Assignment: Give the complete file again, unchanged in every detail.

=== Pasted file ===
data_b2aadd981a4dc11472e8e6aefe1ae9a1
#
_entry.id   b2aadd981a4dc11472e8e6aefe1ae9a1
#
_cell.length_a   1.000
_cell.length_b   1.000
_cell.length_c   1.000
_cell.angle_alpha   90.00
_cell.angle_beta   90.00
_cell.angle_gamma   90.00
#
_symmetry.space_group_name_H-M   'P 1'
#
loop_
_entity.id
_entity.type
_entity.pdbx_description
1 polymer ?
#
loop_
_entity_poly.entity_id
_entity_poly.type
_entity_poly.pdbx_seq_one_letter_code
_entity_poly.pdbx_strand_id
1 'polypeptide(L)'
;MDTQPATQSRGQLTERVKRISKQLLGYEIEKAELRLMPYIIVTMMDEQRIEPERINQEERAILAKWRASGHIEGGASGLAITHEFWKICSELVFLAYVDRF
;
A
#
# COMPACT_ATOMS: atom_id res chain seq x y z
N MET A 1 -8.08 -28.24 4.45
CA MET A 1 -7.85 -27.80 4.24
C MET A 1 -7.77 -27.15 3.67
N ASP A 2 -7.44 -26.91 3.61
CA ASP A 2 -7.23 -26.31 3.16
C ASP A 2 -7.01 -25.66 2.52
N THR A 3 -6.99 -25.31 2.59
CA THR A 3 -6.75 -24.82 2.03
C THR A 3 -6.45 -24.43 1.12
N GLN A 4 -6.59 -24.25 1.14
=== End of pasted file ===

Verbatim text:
data_b2aadd981a4dc11472e8e6aefe1ae9a1
#
_entry.id   b2aadd981a4dc11472e8e6aefe1ae9a1
#
_cell.length_a   1.000
_cell.length_b   1.000
_cell.length_c   1.000
_cell.angle_alpha   90.00
_cell.angle_beta   90.00
_cell.angle_gamma   90.00
#
_symmetry.space_group_name_H-M   'P 1'
#
loop_
_entity.id
_entity.type
_entity.pdbx_description
1 polymer ?
#
loop_
_entity_poly.entity_id
_entity_poly.type
_entity_poly.pdbx_seq_one_letter_code
_entity_poly.pdbx_strand_id
1 'polypeptide(L)'
;MDTQPATQSRGQLTERVKRISKQLLGYEIEKAELRLMPYIIVTMMDEQRIEPERINQEERAILAKWRASGHIEGGASGLAITHEFWKICSELVFLAYVDRF
;
A
#
# COMPACT_ATOMS: atom_id res chain seq x y z
N MET A 1 -8.08 -28.24 4.45
CA MET A 1 -7.85 -27.80 4.24
C MET A 1 -7.77 -27.15 3.67
N ASP A 2 -7.44 -26.91 3.61
CA ASP A 2 -7.23 -26.31 3.16
C ASP A 2 -7.01 -25.66 2.52
N THR A 3 -6.99 -25.31 2.59
CA THR A 3 -6.75 -24.82 2.03
C THR A 3 -6.45 -24.43 1.12
N GLN A 4 -6.59 -24.25 1.14